• Construction on Peachtree Street is a way of life and a permanent form of entertainment, especially when a water line is tapped and Atlanta's version of Old Faithful erupts. Construction crews are not doing their jobs properly unless they close down all major streets during rush hour.

  • Atlantans are very proud of our racetrack, known as Road Atlanta. It winds throughout the city on the Interstates, hence its name. Actually, I-285, the loop that encircles Atlanta and has a posted speed limit of 65mph ( but you have to maintain 80 mph just to keep from getting run over ), is known to truckers as "The Watermelon 500."

  • Georgia 400 is our equivalent of the Autobahn. You will rarely see a semi-truck on GA 400, because even the truck drivers are intimidated by the oversized SUV-wielding housewives racing home after a grueling day at the salon, or the tennis match, to meet their children at the school bus coming home from the college prep preschool.

  • The last thing you want to do is give another driver the finger, unless your car is armored, your trigger finger is itchy and your AK-47 has a full clip.

  • Possums sleep in the middle of the road with their feet in the air. There are 5,000 types of snakes and 4,998 live in Georgia. There are 10,000 types of spiders. All 10,000 live in Georgia, plus a couple no one has seen before.

  • Squirrels will eat anything. Unknown critters love to dig holes under tomato plants. Raccoons will test your crop of melons and let you know when they are ripe.

  • If it grows, it sticks; if it crawls, it bites.

  • A tractor is NOT an all-terrain vehicle. They do get stuck.

  • It is not a shopping cart, it is a buggy.

  • People actually grow, eat, and like okra !

  • "Fixinto" is one word... ( I'm fixinto go to the...)

  • There's no such thing as "lunch." There's only dinner and then there's supper.

  • Sweet Tea is appropriate for all meals and you start drinking it when you were 2 years old.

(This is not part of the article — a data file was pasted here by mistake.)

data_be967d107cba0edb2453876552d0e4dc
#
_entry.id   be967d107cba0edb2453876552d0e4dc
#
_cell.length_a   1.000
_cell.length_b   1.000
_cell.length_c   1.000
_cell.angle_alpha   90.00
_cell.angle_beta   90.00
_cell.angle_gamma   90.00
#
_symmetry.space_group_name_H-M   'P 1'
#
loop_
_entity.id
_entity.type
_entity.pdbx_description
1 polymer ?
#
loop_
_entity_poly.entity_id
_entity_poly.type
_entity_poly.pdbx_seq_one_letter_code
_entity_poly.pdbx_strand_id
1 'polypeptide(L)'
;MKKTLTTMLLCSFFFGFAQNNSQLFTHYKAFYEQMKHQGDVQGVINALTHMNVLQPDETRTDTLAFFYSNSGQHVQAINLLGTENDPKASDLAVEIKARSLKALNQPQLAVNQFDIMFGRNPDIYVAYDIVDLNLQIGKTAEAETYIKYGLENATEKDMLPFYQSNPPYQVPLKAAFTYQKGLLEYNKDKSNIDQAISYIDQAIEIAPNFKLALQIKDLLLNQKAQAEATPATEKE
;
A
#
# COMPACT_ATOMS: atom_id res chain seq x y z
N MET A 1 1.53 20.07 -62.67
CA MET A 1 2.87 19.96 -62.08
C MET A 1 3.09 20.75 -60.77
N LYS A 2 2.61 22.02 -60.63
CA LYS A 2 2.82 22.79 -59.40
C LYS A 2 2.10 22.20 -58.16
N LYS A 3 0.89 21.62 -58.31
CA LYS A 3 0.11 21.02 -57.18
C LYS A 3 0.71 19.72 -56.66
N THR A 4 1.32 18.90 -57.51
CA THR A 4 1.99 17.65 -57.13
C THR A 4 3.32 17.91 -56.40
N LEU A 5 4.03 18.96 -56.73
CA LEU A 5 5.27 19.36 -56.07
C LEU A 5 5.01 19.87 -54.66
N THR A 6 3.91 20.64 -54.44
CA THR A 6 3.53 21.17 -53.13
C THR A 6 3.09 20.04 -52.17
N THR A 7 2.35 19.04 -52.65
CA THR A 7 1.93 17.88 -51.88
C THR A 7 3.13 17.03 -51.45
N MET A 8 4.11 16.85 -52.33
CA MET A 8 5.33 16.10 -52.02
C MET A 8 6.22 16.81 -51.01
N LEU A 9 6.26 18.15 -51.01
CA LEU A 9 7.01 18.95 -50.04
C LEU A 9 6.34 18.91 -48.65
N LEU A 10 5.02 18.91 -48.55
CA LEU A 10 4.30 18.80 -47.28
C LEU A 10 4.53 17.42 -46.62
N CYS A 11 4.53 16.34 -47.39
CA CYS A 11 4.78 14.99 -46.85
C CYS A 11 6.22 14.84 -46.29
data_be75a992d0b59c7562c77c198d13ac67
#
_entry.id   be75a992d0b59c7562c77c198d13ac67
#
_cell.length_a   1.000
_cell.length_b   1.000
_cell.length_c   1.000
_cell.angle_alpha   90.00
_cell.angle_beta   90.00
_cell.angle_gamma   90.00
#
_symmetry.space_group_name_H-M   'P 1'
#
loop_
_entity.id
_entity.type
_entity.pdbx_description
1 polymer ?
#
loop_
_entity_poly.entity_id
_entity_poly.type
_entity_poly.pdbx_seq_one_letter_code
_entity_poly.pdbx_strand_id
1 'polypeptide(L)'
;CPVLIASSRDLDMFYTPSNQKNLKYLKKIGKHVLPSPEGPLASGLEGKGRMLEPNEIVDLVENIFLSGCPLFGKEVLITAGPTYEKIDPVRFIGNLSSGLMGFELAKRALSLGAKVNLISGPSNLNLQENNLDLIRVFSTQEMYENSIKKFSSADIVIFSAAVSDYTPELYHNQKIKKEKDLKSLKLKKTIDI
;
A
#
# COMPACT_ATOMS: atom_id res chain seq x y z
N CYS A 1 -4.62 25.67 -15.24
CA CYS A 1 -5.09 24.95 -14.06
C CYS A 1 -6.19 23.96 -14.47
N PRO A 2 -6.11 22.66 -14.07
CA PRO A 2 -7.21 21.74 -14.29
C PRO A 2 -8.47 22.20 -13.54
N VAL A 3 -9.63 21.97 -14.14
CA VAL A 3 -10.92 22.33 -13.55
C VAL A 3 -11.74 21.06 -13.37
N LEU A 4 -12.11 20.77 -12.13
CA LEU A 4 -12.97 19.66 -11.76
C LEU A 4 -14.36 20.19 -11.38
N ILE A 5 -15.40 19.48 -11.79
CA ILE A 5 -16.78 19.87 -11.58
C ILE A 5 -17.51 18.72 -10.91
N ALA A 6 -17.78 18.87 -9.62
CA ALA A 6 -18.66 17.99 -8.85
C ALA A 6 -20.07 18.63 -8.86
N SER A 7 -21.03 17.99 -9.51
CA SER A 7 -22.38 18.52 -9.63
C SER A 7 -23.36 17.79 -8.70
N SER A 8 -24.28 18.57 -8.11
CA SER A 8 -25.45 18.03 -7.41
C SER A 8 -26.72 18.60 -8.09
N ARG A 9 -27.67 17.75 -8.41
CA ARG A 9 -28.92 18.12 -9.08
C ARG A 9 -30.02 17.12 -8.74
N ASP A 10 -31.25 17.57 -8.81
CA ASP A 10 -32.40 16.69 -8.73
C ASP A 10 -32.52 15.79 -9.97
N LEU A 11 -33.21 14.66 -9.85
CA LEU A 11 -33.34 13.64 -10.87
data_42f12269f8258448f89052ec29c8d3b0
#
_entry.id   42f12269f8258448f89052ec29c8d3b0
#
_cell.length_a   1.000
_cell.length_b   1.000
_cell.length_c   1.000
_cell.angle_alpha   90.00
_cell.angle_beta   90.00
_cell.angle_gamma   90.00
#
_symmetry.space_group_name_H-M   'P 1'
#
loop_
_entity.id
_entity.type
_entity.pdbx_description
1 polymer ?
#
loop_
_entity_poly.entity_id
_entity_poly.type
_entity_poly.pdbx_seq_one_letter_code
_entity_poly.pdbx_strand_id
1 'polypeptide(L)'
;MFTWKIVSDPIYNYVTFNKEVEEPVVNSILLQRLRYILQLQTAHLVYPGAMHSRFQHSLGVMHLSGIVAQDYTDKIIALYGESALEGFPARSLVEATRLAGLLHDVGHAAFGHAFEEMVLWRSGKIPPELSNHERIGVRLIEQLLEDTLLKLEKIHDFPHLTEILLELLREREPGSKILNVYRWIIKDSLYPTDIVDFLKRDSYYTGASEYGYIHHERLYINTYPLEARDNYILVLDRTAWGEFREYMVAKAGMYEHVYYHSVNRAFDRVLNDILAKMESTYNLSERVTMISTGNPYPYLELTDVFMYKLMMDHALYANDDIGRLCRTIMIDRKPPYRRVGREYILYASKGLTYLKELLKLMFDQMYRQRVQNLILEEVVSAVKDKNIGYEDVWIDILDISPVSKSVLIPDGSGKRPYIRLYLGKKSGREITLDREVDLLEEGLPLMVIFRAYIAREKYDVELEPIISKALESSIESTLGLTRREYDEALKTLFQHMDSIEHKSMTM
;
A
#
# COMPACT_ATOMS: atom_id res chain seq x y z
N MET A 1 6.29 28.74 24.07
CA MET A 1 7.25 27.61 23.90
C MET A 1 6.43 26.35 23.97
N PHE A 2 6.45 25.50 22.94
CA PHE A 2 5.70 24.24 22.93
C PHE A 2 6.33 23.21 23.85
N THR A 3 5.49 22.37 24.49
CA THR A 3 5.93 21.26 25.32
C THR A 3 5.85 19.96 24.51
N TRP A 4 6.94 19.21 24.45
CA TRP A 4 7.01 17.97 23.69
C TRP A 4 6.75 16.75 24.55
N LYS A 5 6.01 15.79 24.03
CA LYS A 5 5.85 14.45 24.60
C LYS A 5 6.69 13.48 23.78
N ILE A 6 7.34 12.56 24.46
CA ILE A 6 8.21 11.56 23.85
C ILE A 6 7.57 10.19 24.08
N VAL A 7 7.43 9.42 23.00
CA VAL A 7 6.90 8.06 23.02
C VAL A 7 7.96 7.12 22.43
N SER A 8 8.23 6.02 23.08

• "Backards" and "forwards" means I know everything about you.

  • 'Jeet?' is actually a phrase meaning "Did you eat?"

  • You don't have to wear a watch because it doesn't matter what time it is

  • You work until you're done, or it's too dark to see.

    You know you're from Georgia if:

    1. You measure distance in minutes or beers; you know what a 'dawg' is; you see a car running in the parking lot at the store with no one in it, no matter what time of the year.

    2. You install security lights on your house and garage ......and leave both unlocked ; you carry jumper cables in your car...for your OWN car ; you think that the first day of deer season is a national holiday ; you find 100 degrees Fahrenheit "a little warm" ; or you describe the first cool snap (below 70 degrees) as good pinto-bean weather.

    3. You know whether another Georgian is from north, south or middle Georgia as soon as they open their mouth.

    4. All the festivals across the state are named after a fruit, vegetable, grain, insects or animals.

    5. The local papers cover national and international news on one page, but require 6 pages for local gossip and sports.
If you understand these jokes, forward them to your friends from GA -- and those who just wish they were!

[ Author Unknown -- from 'Buffalos Chips' ( ]


Inspirational Humor     SkyWriting.Net     All Rights Reserved.